The missing link: Lessons of MLS Cup 2016 guided Toronto to Victor Vazquez

Victor Vazquez - Toronto FC - controls the ball - close-up

TORONTO – Diego Valeri was deservedly named the 2017 Landon Donovan MLS Most Valuable Player on Monday afternoon.

But everyone who watched Toronto FC put together a record-breaking campaign this season knows that Victor Vazquez is right up there with the Portland Timbers’ Argentine among the best in the league at the attacking midfield position.

The process that brought the Catalan to TFC was a long and winding road, and it’s helped lead the Reds back to the MLS Cup final for a second straight year (Saturday, 4 pm ET | ESPN, UniMás, TSN, TVAS).

“We knew through the 2014 season that we needed an attacking midfielder who could unlock defenses,” TFC general manager Tim Bezbatchenko told by phone on Monday morning. “At that time, Michael Bradley was playing more advanced and we knew that his best position, where he could help the team most, was deeper in the midfield.

“We looked at Victor. He was interested, but we weren't able to reach terms,” he continued. “Within a month we had found Sebastian [Giovinco]. A different profile, more a striker and a forward, but he also had the ability to playmake. So rather than get an attacking mid, we got someone who could score and playmake.”

Toronto were also in the process of acquiring Jozy Altidore from Sunderland at the time. With three Designated Players on the roster, they looked to the rest of the squad to step up and fulfill that role.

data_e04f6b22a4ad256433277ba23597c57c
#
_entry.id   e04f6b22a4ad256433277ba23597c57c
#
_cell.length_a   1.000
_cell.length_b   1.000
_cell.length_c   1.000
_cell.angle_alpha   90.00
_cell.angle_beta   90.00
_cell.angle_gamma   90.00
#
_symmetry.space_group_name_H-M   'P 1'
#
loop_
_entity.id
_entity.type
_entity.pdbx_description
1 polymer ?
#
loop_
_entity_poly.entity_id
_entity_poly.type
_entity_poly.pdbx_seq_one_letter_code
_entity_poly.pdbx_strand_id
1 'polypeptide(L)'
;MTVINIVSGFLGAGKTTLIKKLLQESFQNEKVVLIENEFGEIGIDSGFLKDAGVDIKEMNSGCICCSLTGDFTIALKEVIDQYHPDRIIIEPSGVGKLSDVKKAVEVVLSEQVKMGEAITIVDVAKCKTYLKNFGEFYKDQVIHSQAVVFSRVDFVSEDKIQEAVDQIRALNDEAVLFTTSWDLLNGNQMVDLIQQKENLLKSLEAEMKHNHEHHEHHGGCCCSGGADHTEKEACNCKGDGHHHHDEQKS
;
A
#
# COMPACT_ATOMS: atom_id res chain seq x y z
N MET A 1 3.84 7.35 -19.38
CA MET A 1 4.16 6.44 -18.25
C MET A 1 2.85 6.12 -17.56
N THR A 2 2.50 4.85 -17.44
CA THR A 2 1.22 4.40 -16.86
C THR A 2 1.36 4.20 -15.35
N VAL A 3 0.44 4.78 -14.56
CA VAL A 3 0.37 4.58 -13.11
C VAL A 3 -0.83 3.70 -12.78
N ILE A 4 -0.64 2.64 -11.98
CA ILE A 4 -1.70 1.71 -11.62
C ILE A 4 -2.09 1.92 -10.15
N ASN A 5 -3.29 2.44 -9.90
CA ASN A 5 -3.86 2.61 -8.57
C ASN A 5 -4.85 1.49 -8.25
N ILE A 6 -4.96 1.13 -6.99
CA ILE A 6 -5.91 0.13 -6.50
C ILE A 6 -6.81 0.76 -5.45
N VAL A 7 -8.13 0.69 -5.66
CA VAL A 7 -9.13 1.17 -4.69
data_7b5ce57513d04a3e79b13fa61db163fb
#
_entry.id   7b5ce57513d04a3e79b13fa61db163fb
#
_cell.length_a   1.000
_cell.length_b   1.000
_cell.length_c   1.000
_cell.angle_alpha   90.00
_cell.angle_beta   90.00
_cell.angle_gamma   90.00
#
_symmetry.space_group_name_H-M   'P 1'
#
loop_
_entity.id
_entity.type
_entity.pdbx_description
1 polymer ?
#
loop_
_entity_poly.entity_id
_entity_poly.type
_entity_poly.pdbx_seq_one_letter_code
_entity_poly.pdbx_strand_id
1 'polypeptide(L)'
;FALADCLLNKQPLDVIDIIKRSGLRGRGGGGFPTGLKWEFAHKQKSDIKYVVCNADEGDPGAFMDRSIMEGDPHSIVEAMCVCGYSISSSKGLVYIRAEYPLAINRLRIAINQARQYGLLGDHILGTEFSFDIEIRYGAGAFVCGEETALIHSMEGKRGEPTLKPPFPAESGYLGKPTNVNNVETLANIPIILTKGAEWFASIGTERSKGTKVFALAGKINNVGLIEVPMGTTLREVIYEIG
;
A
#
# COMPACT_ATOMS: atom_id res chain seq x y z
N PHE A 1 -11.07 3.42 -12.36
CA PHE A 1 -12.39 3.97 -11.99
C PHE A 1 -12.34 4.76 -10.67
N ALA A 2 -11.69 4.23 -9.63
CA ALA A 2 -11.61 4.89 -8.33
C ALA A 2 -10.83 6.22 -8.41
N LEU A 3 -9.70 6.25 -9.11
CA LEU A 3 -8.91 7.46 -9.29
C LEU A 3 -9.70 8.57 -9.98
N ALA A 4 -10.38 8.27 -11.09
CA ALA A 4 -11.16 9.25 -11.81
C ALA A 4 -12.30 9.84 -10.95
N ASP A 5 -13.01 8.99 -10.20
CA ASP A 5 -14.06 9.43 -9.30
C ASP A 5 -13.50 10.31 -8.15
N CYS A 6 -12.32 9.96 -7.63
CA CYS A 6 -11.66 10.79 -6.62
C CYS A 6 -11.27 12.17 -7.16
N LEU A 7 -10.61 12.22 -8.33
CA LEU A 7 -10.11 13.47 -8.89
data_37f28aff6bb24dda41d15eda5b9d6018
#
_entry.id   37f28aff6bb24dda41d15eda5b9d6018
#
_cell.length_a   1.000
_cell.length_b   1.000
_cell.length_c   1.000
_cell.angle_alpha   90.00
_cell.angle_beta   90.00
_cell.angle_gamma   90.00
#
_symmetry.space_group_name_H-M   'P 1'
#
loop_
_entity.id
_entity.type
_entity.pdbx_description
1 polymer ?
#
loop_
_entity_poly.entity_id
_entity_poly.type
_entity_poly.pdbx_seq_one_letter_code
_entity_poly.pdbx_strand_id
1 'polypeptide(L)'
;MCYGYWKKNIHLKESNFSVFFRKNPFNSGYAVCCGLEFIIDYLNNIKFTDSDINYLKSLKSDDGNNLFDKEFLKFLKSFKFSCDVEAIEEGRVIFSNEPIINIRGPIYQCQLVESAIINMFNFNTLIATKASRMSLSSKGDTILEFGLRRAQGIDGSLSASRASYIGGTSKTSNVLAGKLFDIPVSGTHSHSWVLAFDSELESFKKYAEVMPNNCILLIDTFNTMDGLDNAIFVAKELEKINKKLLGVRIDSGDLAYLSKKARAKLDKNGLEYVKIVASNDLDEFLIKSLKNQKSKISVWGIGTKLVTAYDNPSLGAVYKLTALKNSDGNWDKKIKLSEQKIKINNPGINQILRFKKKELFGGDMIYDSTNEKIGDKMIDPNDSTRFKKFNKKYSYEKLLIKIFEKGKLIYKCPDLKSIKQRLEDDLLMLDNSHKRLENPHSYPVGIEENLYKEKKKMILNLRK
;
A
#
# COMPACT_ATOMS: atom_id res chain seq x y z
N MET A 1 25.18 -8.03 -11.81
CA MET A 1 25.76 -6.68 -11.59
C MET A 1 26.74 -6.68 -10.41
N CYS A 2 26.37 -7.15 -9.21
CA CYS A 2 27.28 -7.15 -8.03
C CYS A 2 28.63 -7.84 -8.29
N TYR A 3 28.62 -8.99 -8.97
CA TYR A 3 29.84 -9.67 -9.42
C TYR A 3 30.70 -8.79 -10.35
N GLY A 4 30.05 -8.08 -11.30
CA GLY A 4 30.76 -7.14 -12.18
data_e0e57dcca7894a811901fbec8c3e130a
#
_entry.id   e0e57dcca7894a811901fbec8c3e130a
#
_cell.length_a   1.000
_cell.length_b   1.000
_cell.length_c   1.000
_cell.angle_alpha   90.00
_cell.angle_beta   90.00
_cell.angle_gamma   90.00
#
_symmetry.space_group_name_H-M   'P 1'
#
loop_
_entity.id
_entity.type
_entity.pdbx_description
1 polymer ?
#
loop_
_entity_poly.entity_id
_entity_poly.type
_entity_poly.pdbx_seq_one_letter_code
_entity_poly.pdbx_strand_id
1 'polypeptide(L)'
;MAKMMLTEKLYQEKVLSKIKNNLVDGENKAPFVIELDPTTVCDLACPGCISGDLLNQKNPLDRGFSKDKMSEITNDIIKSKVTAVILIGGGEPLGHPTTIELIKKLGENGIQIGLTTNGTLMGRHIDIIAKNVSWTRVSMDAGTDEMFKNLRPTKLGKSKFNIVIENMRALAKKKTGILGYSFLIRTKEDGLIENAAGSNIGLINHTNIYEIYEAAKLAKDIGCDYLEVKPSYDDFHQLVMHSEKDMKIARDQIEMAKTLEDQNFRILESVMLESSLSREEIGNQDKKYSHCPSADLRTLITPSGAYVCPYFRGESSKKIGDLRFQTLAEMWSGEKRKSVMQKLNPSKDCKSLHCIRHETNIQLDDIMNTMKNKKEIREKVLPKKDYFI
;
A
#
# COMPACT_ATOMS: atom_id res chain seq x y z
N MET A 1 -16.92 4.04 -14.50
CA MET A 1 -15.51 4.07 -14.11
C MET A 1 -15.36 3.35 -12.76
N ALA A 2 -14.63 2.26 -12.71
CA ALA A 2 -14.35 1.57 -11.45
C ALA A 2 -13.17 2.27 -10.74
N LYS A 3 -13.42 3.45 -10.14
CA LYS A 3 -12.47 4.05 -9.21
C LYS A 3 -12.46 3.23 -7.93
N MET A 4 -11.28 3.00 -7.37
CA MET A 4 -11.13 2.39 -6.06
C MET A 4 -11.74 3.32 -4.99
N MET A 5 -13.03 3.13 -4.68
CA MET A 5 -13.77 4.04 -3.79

After last season's MLS Cup defeat to the Seattle Sounders on a penalty-kick shootout, it became apparent to Bezbatchenko that TFC “needed to take that position to a new level.”

“Teams were starting to collapse and cover Jozy and Seba to a degree that not only would it be more difficult to score, but they couldn't do the playmaking they needed to do,” explained TFC's GM ahead of Saturday’s MLS Cup rematch with Seattle.

“We went all out to find one going into this season.”

Toronto perused a list of about 10 players last winter, via the “kind of complicated” various MLS budget and roster categories. Vazquez was in a separate category, as “somebody we'd already done all the homework and research, tried to acquire in the past,” said Bezbatchenko. “He was someone we were constantly monitoring, who could come back into the mix should things change.”

Along with monitoring the player, Bezbatchenko and TFC seek to maintain good relations with the player and agent. And those efforts paid off in the end, as the Spaniard was signed on Feb. 20 using Targeted Allocation Money.

“Around this time last year, it became apparent his situation in Mexico [with Cruz Azul] wasn't turning out to be what he had hoped,” said Bezbatchenko. “It presented a new opportunity for him to come back into the mix.”

The missing link: Lessons of MLS Cup 2016 guided Toronto to Victor Vazquez -

Asked to reveal who else was on that list of 10 players, Bezbatchenko laughed.

“No, because we might acquire them later on should they need to be,” he said. “A lot of the 10 would do a good job. I trust our scouting and processes, but Victor was right up at the top of the list. No player is the same. We looked at attacking [No.] 8s, No. 10s; a variety of players with different skillsets. Victor was the one we felt we needed for this season.”

Missing piece in place, TFC reeled off a historic season featuring a Supporters' Shield, Canadian Championship triumph and now a second straight MLS Cup final appearance. Vazquez added a new dimension to the side, scoring eight goals and registering 16 assists through 31 regular-season appearances, then adding a goal and an assist in the Reds’ four Audi 2017 MLS Cup Playoffs games to date.

Those traditional statistics are of interest, but TFC have their own internal numbers and key performance indicators (KPI).

“We run our own model with our own KPI of chance creation,” said Bezbatchnko. “He scores very highly in that.

“That said, you can't just rely on the stats and the analytics,” he added. “His ability to think quickly, make decisions, and see plays develop before they happen is something that the metrics don't always pick up. You have to watch. He can do that with the best, not just in the league, but around the world.”